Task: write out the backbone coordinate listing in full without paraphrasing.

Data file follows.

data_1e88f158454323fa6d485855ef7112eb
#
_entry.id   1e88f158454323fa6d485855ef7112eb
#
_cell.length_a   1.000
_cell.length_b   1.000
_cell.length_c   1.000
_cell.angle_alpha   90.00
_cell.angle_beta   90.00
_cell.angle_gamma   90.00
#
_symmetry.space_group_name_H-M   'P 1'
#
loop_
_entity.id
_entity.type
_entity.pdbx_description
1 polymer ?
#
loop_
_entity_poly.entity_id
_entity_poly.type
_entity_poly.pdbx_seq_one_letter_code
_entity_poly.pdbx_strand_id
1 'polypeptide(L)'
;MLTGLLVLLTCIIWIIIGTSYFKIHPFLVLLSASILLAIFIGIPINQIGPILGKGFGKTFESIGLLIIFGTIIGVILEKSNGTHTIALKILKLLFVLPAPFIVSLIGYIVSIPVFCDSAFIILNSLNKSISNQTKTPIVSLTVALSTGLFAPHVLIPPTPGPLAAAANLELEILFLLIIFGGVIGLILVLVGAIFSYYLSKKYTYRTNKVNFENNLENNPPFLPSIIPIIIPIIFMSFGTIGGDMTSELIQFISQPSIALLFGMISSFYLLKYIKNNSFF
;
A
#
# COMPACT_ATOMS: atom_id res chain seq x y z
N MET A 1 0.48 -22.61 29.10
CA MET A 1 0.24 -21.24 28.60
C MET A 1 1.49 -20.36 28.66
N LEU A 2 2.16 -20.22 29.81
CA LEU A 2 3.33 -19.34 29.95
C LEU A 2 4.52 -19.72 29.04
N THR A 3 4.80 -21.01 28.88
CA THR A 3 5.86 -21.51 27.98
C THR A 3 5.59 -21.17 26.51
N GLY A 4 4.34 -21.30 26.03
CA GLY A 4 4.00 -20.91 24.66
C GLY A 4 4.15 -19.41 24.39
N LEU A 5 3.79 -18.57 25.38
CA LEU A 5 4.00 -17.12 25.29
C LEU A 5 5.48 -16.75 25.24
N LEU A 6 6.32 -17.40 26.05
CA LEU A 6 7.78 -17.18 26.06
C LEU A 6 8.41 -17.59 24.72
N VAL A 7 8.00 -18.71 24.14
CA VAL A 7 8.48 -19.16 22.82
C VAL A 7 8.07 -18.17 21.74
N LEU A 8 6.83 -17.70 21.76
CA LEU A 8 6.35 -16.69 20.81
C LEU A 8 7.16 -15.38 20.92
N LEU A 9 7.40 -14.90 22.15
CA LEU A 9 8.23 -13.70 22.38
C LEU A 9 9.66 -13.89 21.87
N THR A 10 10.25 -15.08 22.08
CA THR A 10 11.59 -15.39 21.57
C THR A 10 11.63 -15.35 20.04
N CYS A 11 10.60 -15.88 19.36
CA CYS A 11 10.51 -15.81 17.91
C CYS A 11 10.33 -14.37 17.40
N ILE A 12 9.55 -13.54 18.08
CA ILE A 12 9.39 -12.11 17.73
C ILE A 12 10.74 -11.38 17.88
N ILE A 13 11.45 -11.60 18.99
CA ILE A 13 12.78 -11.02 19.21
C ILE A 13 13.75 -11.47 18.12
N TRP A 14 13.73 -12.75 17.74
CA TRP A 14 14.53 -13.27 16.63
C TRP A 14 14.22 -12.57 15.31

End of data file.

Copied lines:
data_1e88f158454323fa6d485855ef7112eb
#
_entry.id   1e88f158454323fa6d485855ef7112eb
#
_cell.length_a   1.000
_cell.length_b   1.000
_cell.length_c   1.000
_cell.angle_alpha   90.00
_cell.angle_beta   90.00
_cell.angle_gamma   90.00
#
_symmetry.space_group_name_H-M   'P 1'
#
loop_
_entity.id
_entity.type
_entity.pdbx_description
1 polymer ?
#
loop_
_entity_poly.entity_id
_entity_poly.type
_entity_poly.pdbx_seq_one_letter_code
_entity_poly.pdbx_strand_id
1 'polypeptide(L)'
;MLTGLLVLLTCIIWIIIGTSYFKIHPFLVLLSASILLAIFIGIPINQIGPILGKGFGKTFESIGLLIIFGTIIGVILEKSNGTHTIALKILKLLFVLPAPFIVSLIGYIVSIPVFCDSAFIILNSLNKSISNQTKTPIVSLTVALSTGLFAPHVLIPPTPGPLAAAANLELEILFLLIIFGGVIGLILVLVGAIFSYYLSKKYTYRTNKVNFENNLENNPPFLPSIIPIIIPIIFMSFGTIGGDMTSELIQFISQPSIALLFGMISSFYLLKYIKNNSFF
;
A
#
# COMPACT_ATOMS: atom_id res chain seq x y z
N MET A 1 0.48 -22.61 29.10
CA MET A 1 0.24 -21.24 28.60
C MET A 1 1.49 -20.36 28.66
N LEU A 2 2.16 -20.22 29.81
CA LEU A 2 3.33 -19.34 29.95
C LEU A 2 4.52 -19.72 29.04
N THR A 3 4.80 -21.01 28.88
CA THR A 3 5.86 -21.51 27.98
C THR A 3 5.59 -21.17 26.51
N GLY A 4 4.34 -21.30 26.03
CA GLY A 4 4.00 -20.91 24.66
C GLY A 4 4.15 -19.41 24.39
N LEU A 5 3.79 -18.57 25.38
CA LEU A 5 4.00 -17.12 25.29
C LEU A 5 5.48 -16.75 25.24
N LEU A 6 6.32 -17.40 26.05
CA LEU A 6 7.78 -17.18 26.06
C LEU A 6 8.41 -17.59 24.72
N VAL A 7 8.00 -18.71 24.14
CA VAL A 7 8.48 -19.16 22.82
C VAL A 7 8.07 -18.17 21.74
N LEU A 8 6.83 -17.70 21.76
CA LEU A 8 6.35 -16.69 20.81
C LEU A 8 7.16 -15.38 20.92
N LEU A 9 7.40 -14.90 22.15
CA LEU A 9 8.23 -13.70 22.38
C LEU A 9 9.66 -13.89 21.87
N THR A 10 10.25 -15.08 22.08
CA THR A 10 11.59 -15.39 21.57
C THR A 10 11.63 -15.35 20.04
N CYS A 11 10.60 -15.88 19.36
CA CYS A 11 10.51 -15.81 17.91
C CYS A 11 10.33 -14.37 17.40
N ILE A 12 9.55 -13.54 18.08
CA ILE A 12 9.39 -12.11 17.73
C ILE A 12 10.74 -11.38 17.88
N ILE A 13 11.45 -11.60 18.99
CA ILE A 13 12.78 -11.02 19.21
C ILE A 13 13.75 -11.47 18.12
N TRP A 14 13.73 -12.75 17.74
CA TRP A 14 14.53 -13.27 16.63
C TRP A 14 14.22 -12.57 15.31